In a few months, after New Moon leaves the theaters, we will celebrate the milestone of being halfway through our national Twilight journey, with only two more films to go. But first we have to get through this weekend.

• After all the build-up, the actual film seems rather beside the point. But New Moon is here and looking to do the box office what vampires do to their victims, except not leaving them dead, but rather filled up with money. The second installment of the Twilight series has already become the all time online ticket sales champion. In it's opening weekend it is expected to rake in in the range of $85 million domestic, although there is some buzz that it could, just possibly, if we can dare to dream, break the magic $100 million opening weekend figure. [Hollywood Reporter]

• And if you are worried that what with there only being a couple Harry Potter movies left and Twilight being half over, that we might soon be running out of fantasy mega-cycles at our multiplexes, set your mind at ease, help is on the way. Lorenzo di Bonaventura yesterday nailed the rights to produce a film adaptation of the six chapter literary fantasy series The Secrets of the Immortal Nicholas Flamel. Bonaventura, Variety notes, presided over the launch of the Potter series which has currently grossed $5.38 billion worldwide while he was head of production at Warner Brothers. [Variety]

• Oscar's got a new director. The fantastically named Hamish Hamilton, veteran of directing live concert events will take the Academy's baton under producers Bill Mechanic and Adam Shankman. [Variety]

• The Academy however, majorly dissed its once darling Michael Moore. His latest installment of the Michael Moore Yells at The Rich cycle Capitalism, A Love Story, failed to make the short list of 15 films up for the Best Documentary prize. The list which included favorites Valentino: The Last Emperor, The Cove and Every Little Step, will be winnowed down to five nominees in February. [The Wrap]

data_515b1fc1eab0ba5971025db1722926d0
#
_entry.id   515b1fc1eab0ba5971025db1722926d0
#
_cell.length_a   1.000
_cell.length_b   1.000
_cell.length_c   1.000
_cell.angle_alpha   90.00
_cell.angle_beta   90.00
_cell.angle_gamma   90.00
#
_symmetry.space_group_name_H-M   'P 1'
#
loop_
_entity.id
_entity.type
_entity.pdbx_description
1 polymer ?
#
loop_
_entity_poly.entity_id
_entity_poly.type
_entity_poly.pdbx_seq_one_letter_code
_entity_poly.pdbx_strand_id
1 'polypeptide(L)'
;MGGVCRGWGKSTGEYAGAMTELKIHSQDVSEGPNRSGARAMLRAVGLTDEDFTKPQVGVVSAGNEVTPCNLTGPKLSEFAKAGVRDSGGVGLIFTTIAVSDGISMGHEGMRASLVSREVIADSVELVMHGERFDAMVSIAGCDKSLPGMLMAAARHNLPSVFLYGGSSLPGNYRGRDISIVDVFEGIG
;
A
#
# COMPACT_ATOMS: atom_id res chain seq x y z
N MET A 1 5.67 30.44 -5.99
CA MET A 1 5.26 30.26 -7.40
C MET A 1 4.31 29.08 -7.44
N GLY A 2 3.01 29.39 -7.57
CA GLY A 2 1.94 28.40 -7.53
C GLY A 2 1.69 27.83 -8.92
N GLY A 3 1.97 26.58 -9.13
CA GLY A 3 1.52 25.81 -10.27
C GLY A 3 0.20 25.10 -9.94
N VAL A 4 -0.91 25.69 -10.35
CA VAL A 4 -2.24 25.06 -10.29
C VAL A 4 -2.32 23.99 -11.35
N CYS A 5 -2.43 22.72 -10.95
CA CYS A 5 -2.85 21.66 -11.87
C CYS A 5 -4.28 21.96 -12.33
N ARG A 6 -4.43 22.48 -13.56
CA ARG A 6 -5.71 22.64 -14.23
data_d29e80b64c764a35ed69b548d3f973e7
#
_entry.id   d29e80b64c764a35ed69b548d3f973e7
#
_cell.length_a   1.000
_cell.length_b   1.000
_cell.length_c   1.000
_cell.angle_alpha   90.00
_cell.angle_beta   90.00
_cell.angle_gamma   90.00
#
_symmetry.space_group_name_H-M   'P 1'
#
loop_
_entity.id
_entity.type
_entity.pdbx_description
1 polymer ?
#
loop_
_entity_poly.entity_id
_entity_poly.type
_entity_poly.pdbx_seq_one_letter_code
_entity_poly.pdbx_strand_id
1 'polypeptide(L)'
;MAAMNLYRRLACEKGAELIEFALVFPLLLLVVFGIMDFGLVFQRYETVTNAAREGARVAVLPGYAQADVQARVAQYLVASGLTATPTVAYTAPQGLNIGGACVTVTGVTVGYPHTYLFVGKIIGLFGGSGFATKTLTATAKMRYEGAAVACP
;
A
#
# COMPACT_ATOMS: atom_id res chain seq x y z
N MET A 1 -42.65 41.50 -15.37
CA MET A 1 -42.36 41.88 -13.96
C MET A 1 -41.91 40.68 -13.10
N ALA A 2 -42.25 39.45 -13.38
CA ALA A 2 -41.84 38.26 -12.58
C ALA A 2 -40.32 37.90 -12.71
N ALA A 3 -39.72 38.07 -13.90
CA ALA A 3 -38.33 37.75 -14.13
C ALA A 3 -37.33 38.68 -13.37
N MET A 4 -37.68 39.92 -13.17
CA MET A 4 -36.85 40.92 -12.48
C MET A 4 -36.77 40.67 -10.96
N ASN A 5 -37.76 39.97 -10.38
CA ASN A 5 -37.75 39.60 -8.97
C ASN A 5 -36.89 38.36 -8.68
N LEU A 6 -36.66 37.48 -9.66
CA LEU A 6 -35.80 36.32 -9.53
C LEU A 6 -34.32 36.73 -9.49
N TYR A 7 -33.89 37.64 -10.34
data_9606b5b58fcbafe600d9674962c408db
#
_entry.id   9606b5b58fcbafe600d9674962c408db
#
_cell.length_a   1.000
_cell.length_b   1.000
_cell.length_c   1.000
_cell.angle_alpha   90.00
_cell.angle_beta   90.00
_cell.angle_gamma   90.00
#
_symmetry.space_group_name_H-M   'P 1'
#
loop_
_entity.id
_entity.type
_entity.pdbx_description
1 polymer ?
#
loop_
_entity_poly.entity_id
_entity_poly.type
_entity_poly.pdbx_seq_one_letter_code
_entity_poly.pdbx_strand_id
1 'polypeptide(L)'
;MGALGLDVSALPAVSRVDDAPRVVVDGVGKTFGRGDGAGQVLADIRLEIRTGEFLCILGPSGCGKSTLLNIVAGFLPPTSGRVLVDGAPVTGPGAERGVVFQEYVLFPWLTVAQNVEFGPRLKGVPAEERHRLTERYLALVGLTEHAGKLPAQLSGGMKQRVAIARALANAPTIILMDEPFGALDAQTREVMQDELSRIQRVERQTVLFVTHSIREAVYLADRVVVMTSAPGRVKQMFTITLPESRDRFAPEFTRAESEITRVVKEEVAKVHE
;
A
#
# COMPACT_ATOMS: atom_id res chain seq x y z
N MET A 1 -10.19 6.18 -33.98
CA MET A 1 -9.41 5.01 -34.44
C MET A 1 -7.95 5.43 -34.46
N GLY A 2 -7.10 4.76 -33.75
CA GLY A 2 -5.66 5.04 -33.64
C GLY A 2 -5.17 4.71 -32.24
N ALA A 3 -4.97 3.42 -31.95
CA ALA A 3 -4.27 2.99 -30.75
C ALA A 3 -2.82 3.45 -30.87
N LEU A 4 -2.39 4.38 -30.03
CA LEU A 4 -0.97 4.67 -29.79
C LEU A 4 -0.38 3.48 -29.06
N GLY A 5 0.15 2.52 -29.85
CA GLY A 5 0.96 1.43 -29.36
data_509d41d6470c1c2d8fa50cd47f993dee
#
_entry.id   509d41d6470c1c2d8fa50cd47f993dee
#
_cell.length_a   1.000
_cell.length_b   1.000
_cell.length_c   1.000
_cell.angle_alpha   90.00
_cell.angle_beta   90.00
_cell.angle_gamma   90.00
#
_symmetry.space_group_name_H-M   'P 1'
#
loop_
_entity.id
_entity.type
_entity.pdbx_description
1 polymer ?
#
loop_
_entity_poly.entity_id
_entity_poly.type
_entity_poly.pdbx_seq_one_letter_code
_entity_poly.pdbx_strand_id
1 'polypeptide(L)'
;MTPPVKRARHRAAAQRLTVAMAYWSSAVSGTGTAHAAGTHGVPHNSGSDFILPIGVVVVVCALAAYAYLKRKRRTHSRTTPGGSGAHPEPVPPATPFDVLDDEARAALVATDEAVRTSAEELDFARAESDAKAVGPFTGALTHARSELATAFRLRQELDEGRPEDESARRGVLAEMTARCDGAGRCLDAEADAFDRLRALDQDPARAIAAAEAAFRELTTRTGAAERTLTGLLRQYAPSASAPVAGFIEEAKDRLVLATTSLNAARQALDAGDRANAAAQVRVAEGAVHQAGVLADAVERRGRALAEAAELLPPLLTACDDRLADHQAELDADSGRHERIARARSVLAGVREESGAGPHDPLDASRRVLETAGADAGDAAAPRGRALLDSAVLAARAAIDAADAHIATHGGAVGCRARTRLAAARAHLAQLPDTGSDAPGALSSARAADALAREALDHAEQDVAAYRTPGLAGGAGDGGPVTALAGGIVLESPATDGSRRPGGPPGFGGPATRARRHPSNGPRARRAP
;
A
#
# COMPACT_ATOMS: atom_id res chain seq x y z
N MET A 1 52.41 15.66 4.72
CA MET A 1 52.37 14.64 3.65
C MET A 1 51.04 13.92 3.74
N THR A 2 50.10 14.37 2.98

Forbes has done the math on the most-overpaid stars in Hollywood, coming up with a showbiz equivalent of a PE ratio, calculating how much their movies gross for every dollar they are paid. Topping the list: Will Ferrell whose films earn a mere $3.29 for every dollar he has paid. [Forbes]

• The New York Times reports on how early very obscure Oscar buzz for Jeff Bridges' performance as a country singer in Crazy Heart transformed a movie that its distributor had deemed unreleasable into a major awards contender. [NY Times]

• Asked in an interview with CNBC's Erin Burnett about the pending sale of NBC/Universal to Comcast, CEO Jeff Zucker was tight lipped, saying "I'm incredibly interested to see what will happen...Time will tell." Asked about his decision to upend NBC's schedule with the Jay Leno Experiment, Zucker deflected the question, focusing on the show's spin, saying he thought it was unfortunate that the move had been portrayed as part of a cost-cutting strategy and that its just about making great shows. His team is focused on doing "whatever it takes to put on the best television," he said, which is something less than saying either "We are committed to giving Jay as long as he needs to find an audience" or, on the other hand, "What the hell have we done!?" [Hollywood Reporter]